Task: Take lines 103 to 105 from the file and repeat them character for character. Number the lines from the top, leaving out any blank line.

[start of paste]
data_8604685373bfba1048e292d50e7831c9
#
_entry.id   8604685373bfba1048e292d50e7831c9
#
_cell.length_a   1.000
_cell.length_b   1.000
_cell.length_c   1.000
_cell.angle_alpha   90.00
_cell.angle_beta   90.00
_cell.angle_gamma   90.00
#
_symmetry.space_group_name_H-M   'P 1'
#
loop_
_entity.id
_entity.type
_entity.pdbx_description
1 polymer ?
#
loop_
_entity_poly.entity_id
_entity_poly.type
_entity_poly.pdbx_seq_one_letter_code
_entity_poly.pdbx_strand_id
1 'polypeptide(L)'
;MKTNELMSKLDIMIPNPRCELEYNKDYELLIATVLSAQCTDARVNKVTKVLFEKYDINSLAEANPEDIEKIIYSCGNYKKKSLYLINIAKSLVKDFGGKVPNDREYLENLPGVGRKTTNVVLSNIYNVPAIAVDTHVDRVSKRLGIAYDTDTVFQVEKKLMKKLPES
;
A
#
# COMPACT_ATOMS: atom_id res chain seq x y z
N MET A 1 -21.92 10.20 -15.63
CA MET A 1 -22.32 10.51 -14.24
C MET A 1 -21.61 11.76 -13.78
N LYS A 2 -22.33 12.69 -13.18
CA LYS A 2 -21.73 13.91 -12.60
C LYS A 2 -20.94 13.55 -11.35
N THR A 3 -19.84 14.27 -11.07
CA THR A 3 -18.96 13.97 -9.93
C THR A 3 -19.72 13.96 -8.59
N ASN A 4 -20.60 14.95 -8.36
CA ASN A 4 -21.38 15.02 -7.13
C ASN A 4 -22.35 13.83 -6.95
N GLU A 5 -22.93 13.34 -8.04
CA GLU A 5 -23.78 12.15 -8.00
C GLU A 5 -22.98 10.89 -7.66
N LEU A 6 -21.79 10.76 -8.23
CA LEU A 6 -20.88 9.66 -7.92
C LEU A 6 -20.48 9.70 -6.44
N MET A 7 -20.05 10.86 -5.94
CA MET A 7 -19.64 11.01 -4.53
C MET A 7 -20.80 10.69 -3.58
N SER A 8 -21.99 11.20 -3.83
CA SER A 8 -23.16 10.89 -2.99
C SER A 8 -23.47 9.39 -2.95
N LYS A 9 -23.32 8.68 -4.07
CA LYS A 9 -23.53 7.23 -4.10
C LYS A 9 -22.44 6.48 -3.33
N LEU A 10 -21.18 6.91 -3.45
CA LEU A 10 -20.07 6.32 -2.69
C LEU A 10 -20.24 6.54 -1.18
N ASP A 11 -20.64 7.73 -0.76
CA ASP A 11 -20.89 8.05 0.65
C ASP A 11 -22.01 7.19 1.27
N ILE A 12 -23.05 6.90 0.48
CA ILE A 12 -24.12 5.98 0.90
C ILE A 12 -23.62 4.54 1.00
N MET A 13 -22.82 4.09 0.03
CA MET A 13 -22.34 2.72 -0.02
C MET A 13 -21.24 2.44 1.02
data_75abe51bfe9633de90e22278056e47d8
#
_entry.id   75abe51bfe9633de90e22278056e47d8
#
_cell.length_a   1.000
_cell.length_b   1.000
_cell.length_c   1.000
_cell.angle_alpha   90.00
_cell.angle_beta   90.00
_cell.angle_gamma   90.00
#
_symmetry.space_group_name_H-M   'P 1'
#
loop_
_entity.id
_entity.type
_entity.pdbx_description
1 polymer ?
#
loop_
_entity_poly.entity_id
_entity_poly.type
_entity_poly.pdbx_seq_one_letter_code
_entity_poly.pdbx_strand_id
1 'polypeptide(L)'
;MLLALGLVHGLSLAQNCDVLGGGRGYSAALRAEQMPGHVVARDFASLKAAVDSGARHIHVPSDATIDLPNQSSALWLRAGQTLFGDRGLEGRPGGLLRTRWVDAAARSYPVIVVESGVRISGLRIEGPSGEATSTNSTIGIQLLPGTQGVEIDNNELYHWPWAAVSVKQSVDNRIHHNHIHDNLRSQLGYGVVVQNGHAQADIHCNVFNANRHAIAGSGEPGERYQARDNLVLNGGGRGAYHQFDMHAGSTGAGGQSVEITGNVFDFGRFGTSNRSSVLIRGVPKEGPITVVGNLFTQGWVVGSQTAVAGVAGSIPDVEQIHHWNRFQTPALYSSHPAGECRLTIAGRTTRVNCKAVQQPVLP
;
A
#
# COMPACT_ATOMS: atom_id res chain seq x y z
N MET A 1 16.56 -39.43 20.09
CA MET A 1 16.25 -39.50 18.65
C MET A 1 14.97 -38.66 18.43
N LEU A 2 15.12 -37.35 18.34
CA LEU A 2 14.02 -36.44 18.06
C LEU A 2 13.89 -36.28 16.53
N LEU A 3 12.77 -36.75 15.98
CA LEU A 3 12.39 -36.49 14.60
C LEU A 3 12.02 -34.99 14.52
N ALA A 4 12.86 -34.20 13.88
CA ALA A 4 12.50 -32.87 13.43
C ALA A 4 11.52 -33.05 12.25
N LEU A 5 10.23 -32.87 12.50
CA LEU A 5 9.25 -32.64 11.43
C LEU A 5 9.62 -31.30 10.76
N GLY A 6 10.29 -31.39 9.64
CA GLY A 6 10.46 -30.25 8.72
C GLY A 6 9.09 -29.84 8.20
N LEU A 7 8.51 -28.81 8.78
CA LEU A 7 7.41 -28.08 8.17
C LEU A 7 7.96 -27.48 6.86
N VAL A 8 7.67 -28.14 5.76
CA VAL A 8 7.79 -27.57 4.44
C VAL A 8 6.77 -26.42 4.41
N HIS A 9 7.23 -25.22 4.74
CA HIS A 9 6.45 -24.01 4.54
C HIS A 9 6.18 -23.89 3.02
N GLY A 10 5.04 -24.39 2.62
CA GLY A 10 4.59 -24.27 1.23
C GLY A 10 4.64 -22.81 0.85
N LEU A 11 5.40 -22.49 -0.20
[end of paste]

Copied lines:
N LEU A 2 15.12 -37.35 18.34
CA LEU A 2 14.02 -36.44 18.06
C LEU A 2 13.89 -36.28 16.53